Already on his wife's death in 1292 he had resigned the earldom of Carrick to his son, the future king, who presented the deed of resignation to Baliol at Stirling in August 1293, and offered the homage which his father, like his grandfather, was unwilling to render.
Yet, when Edward was forced by home affairs to quit Scotland, Annandale and certain earldoms, including Carrick, were excepted from the districts he assigned to his followers, Bruce and other earls being treated as waverers whose allegiance might still be retained.
About 1299 a regency was appointed in Scotland in the name of Baliol, and a letter of Baliol mentions Robert Bruce, lord of Carrick, as regent, along with William of Lamberton, bishop of St Andrews, and John Comyn the younger, a strange combination - Lamberton the friend of Wallace, Comyn the enemy of Bruce, and Bruce a regent in name of Baliol.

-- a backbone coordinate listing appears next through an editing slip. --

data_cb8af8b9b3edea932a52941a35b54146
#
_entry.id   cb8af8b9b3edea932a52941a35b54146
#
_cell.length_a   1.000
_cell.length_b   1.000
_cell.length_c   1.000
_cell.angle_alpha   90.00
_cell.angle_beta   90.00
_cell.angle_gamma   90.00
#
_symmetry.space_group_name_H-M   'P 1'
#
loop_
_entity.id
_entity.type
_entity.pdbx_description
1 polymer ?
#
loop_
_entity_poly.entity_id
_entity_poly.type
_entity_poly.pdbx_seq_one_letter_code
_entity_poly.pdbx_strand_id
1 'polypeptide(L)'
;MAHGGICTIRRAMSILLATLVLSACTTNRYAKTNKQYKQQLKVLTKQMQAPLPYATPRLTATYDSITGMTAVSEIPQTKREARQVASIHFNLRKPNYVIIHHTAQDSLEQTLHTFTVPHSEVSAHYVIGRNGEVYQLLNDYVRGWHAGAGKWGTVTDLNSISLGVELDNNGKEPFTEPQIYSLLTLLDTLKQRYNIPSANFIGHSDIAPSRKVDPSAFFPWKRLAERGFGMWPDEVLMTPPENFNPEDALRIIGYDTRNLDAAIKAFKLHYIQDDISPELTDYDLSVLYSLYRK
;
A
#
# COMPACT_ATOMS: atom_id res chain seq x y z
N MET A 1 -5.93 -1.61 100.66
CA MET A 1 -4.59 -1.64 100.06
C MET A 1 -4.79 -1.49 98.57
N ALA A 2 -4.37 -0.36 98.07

At this assembly were Bruce, earl of Annandale; Robert de B rus, earl of Carrick (later king), his son; Comyn, earl of Buchan; John Baliol; and James the Steward of Scotland, of the house of FitzAlan.
He was driven to an isle off the Irish coast; he thence joined Douglas in Arran, and by a sudden camisade he butchered the English cantoned under his own castle of Turnberry in Carrick.